While I don’t claim to have 20/20 vision, I do have a view of what the UK’s life and pensions landscape will be like in 2020, and it is one that will be hugely different from the one we see today.
The changes introduced in recent years have changed the game completely. They will take some time to bed in but their effects will be dramatic, particularly the effects of the Retail Distribution Review, the reforms in the at-retirement space and the introduction of auto-enrolment. For instance, auto-enrolment will introduce millions of people to the use of financial products for saving and will thereby provide great opportunities for cross selling of other financial products.
We are living in a highly brand conscious age and this expanded consumer market will be looking for the type of protection that can only be provided by big brands. Meanwhile, the deregulation of pensions will lead to the demand for niche products for the more financially savvy investor. In response, I expect new entrants will appear from other markets; big brands that have the trust and engagement to market effectively to brand conscious consumers, and niche players that will seek to capitalise on the sophisticated investor’s new freedoms for at-retirement investment. I predict many joint-ventures between these new entrants and existing market players, to provide the product knowledge and management needed for white-labelling by the brand leaders and also to provide the day to day product administration needed by the niche entrants.
I also foresee that consumers will expect the kind of multi-platform service that is becoming prevalent today in so many other industries. An ability to allow consumers to manage their own investments and carry out transactions from smartphones and tablets will be a sine qua non of life and pension services in the next decade and existing providers are ideally placed to provide these interfaces to the customer, enabling the consumers to see their complete financial portfolio – income, investments and protection – in one place.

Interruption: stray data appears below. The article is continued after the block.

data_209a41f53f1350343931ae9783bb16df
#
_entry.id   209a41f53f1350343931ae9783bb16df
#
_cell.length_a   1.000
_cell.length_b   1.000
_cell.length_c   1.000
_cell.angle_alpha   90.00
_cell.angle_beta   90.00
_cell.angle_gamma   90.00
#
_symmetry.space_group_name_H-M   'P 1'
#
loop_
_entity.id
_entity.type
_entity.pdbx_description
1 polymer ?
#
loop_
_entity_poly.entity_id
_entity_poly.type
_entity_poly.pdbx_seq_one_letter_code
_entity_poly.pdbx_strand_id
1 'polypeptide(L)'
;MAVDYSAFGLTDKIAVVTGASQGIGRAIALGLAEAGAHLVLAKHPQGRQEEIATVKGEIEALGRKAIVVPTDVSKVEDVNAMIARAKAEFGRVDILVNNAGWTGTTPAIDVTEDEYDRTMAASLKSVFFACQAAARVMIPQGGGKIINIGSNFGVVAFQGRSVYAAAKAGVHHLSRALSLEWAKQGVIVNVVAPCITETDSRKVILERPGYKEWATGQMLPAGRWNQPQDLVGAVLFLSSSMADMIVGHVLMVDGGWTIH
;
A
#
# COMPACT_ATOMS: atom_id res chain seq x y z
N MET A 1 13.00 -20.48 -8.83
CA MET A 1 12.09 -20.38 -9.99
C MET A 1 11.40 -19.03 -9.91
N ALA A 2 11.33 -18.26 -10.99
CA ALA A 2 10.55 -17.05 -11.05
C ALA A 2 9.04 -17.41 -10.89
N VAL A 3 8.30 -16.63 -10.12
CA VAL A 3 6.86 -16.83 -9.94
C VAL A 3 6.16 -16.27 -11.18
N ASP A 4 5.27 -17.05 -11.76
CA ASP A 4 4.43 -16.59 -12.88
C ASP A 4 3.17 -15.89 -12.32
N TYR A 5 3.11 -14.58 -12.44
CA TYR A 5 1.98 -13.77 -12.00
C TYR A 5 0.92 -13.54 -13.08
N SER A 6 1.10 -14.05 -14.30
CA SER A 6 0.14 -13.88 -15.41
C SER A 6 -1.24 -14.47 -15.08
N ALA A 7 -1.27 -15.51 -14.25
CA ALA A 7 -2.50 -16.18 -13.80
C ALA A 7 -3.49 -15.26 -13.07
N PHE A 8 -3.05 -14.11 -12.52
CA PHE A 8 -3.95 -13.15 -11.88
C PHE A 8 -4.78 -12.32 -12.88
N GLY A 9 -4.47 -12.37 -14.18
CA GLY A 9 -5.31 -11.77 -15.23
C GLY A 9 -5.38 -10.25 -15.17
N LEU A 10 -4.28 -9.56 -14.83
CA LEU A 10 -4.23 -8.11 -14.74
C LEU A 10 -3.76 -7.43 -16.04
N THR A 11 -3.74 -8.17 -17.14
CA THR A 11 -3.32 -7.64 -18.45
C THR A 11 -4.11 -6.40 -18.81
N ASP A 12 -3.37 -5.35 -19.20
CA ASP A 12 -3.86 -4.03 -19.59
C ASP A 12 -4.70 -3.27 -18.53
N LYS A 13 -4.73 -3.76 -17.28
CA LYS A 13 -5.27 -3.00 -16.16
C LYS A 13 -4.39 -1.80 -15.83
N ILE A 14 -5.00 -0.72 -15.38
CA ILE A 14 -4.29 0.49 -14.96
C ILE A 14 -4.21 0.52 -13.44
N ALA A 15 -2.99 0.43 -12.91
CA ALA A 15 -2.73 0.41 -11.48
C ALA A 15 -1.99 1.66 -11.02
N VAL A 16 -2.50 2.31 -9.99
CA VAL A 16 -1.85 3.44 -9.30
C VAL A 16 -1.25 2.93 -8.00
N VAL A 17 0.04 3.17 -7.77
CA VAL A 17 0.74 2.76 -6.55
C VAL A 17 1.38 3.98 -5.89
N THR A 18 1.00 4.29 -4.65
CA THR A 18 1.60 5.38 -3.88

Holistic views will become more important as customers demand individual views of their own financial situation, as they seek to plan for their retirement, long-term care and estate planning needs. This will require a level of individual underwriting that life and pension providers can provide using the smarter technologies that are emerging, including wearable technologies. The ability to underwrite at an individual level due to advances in the science of DNA will come to the fore in a world where medical science is increasing the lifespan of the population at a rate that would have been seen as unbelievable just two decades ago.
The life and pensions organisation looking to thrive in the customer-centric market of 2020 needs to increase its use of technology to provide individualised product matching to individual customer needs. Life and pension companies have been through a lot of change over the past 5 years and this rate of change is only going to accelerate. It is an exciting time for the industry and for all of us involved in it.
Norman Carroll, CEO
What do you think is the future for the life and pensions industry? Do you agree with Norman's predictions? Let us know in the comments below!